Daniele Polencic
Daniele Polencic

Templating YAML in Kubernetes with real code

Published in January 2020

Updated in May 2020


Templating YAML in Kubernetes with real code

TL;DR: You should use tools such as yq and kustomize to template YAML resources instead of relying on tools that interpolate strings such as Helm.

If you're working on large scale projects, you should consider using real code — you can find hands-on examples on how to programmatically generate Kubernetes resources in Java, Go, Javascript, C# and Python in this repository.

Contents:

Introduction: managing YAML files

When you have multiple Kubernetes clusters, it's common to have resources that can be applied to all environments but with small modifications. As an example, when an app runs in the staging environment, it should connect to the staging database.

However, in production, it should connect to the production database.

In Kubernetes, you can use an environment variable to inject the correct database URL.

The following Pod is an example:

pod.yaml

apiVersion: v1
kind: Pod
metadata:
  name: test-pod
spec:
  containers:
  - name: test-container
    image: k8s.gcr.io/busybox
    env:
    - name: DB_URL
      value: postgres://db_url:5432

Since the value postgres://db_url:5432 is hardcoded in the YAML definition, there's no easy way to deploy the same Pod in multiple environments such as dev, staging and production.

You could create a Pod YAML definition for each of the environment you plan to deploy.

bash

tree .
kube/
├── deployment-prod.yaml
├── deployment-staging.yaml
└── deployment-dev.yaml

Unfortunately, having several copies of the same file with minor modifications has its challenges.

If you update the name of the image or the version, you have to amend all of the remaining files.

Using templates with search and replace

A better strategy is to have a placeholder and replace it with the real value before the YAML is submitted to the cluster.

Search and replace.

If you're familiar with bash, you can implement search and replace with few lines of sed.

Your Pod should contain a placeholder like this:

pod.yaml

apiVersion: v1
kind: Pod
metadata:
  name: test-pod
spec:
  containers:
  - name: test-container
    image: k8s.gcr.io/busybox
    env:
    - name: ENV
      value: %ENV_NAME%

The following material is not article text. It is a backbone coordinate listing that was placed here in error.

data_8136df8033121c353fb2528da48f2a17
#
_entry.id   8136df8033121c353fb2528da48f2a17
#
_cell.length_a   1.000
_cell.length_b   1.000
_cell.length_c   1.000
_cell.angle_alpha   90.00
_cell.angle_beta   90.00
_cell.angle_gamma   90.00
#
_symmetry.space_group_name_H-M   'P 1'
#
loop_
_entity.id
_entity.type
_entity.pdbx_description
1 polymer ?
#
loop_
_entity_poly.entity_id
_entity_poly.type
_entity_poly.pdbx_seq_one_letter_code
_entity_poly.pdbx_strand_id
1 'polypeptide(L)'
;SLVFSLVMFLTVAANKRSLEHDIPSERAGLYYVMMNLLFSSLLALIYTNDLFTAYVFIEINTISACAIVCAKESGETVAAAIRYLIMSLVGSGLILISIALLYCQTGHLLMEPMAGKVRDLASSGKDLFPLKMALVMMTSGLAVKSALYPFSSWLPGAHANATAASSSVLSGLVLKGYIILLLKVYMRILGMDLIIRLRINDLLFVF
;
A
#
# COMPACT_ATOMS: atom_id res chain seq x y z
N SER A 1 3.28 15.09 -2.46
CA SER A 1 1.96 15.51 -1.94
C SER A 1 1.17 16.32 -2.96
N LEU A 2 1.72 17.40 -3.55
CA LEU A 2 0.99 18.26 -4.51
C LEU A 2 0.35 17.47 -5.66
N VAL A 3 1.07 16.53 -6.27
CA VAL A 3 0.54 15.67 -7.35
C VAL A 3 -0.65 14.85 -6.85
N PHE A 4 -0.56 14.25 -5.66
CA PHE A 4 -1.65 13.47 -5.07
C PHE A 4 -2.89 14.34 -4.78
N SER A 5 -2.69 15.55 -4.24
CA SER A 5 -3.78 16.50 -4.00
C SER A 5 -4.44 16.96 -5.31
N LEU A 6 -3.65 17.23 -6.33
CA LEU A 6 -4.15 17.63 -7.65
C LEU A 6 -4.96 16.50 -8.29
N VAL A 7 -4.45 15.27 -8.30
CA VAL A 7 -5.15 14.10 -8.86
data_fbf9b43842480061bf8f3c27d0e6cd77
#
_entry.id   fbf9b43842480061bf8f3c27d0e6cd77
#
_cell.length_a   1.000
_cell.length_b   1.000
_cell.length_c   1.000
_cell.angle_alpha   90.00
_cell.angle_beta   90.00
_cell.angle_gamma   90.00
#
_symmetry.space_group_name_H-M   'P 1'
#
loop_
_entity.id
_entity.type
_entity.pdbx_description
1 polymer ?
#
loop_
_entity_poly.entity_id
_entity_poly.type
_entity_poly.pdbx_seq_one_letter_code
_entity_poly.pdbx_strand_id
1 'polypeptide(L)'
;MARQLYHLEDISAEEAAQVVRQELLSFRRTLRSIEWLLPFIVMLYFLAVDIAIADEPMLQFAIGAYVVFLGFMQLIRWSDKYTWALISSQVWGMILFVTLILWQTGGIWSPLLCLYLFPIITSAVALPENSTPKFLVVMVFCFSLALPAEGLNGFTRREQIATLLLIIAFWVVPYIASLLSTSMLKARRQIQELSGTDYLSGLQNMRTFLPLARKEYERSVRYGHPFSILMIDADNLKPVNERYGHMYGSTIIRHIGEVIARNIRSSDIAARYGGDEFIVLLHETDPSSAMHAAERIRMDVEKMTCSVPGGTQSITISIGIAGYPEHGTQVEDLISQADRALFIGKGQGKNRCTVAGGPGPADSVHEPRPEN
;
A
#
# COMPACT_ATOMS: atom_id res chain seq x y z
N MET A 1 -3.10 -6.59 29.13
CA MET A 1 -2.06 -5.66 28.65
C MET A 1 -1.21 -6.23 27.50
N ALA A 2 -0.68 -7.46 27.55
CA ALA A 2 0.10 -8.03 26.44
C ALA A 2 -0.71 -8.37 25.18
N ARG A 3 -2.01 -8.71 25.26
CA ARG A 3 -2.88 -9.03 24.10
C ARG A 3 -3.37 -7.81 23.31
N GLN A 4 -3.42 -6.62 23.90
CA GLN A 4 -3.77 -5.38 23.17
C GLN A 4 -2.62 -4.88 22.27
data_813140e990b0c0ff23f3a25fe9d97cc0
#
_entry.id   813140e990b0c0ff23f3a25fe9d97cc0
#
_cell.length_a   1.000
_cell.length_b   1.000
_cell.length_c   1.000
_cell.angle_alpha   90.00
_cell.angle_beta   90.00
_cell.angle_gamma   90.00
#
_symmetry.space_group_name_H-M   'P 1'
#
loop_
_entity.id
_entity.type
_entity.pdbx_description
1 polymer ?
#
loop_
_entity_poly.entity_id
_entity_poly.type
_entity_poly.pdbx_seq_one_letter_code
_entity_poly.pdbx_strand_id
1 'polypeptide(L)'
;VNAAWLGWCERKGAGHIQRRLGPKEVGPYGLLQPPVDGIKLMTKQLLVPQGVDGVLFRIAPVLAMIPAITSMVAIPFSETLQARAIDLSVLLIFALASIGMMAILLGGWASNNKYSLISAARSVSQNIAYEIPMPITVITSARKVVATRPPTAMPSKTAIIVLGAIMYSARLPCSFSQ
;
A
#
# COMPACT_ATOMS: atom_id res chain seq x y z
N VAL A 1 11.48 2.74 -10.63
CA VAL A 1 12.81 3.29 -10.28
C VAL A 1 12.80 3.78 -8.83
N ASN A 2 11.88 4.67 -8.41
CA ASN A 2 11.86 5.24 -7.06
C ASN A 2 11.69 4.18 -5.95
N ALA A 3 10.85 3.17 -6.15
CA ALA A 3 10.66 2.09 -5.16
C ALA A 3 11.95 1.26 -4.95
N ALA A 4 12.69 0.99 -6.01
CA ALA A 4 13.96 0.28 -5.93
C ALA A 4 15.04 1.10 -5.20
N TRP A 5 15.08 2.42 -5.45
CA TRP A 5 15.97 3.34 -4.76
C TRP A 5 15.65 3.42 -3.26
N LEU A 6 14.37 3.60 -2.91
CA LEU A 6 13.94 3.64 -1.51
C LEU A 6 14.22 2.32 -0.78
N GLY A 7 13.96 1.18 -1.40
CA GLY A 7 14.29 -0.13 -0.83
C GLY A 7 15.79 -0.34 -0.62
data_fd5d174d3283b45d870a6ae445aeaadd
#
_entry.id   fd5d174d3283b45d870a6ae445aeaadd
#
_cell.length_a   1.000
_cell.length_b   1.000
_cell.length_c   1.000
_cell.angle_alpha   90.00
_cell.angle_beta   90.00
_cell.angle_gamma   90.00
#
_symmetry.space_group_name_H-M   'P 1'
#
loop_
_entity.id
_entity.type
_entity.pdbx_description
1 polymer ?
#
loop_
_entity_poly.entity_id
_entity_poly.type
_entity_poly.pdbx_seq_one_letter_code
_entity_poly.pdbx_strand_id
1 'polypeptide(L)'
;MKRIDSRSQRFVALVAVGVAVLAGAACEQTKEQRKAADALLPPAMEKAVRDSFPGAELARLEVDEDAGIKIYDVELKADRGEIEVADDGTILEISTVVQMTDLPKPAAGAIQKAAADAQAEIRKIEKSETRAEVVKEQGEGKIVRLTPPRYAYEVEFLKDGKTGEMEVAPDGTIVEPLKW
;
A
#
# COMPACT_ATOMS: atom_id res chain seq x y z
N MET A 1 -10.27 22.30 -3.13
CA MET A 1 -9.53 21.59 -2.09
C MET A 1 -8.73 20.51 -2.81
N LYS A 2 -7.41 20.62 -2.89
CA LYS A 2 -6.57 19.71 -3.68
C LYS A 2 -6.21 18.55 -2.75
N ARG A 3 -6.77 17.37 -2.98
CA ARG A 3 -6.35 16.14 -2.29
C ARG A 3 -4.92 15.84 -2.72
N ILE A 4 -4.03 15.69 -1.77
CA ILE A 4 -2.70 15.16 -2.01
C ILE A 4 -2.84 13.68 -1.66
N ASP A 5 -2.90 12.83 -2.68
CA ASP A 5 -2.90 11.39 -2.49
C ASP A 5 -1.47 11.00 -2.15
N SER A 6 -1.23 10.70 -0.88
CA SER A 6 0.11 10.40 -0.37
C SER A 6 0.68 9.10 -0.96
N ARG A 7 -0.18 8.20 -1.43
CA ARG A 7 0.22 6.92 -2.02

And you could run the following command to replace the value of the environment on the fly.

bash

sed s/%ENV_NAME%/$production/g \
 pod_template.yaml > pod_production.yaml

However, tagging all the templates and injecting placeholders is hard work.

What if you want to change a value that isn't a placeholder?

What if you have too many placeholders, what does the sed command look like?

If you have only a handful variables that you wish to change, you might want to install yq — a command-line tool designed to transform YAML.

yq is similar to another more popular tool called jq that focuses on JSON instead of YAML.

You can install yq on macOS with:

bash

brew install yq

On Linux with:

bash

sudo add-apt-repository ppa:rmescandon/yq
sudo apt-get install yq

In case you don't have the add-apt-repository command installed, you can install it with apt-get install software-properties-common.

If you're on Windows, you can download the executable from Github.

Templating with yq

yq takes a YAML file as input and can:

  1. read values from the file
  2. add new values
  3. updated existing values
  4. generate new YAML files
  5. covert YAML into JSON
  6. merge two or more YAML files

Let's have a look at the same Pod definition:

pod.yaml

apiVersion: v1
kind: Pod
metadata:
  name: test-pod
spec:
  containers:
  - name: test-container
    image: k8s.gcr.io/busybox
    env:
    - name: DB_URL
      value: postgres://db_url:5432

You could read the value for the environment variable ENV with:

bash

yq r pod.yaml "spec.containers[0].env[0].value"
postgres://db_url:5432

The command works as follows:

What if you want to change the value instead?

Perhaps you want to deploy to the production environment and change the URL to the production database.

You can use the following command:

bash

yq w pod.yaml "spec.containers[0].env[0].value" "postgres://prod:5432"
apiVersion: v1
kind: Pod
metadata:
  name: test-pod
spec:
  containers:
  - name: test-container
    image: k8s.gcr.io/busybox
    env:
    - name: DB_URL
      value: postgres://prod:5432

You should notice that yq printed the result on the standard output.

If you prefer to edit the YAML in place, you should add the -i flag.

The difference between yq and sed is that the former understands the YAML format and can navigate and mangle the structured markup.

On the other hand, sed treats files as strings and it doesn't mind if the file isn't a valid YAML.

Since yq understands YAML, let's explore a few more complex scenarios.

Merging YAML files

Let's assume that you want to inject an extra container to all the Pods submitted to the cluster.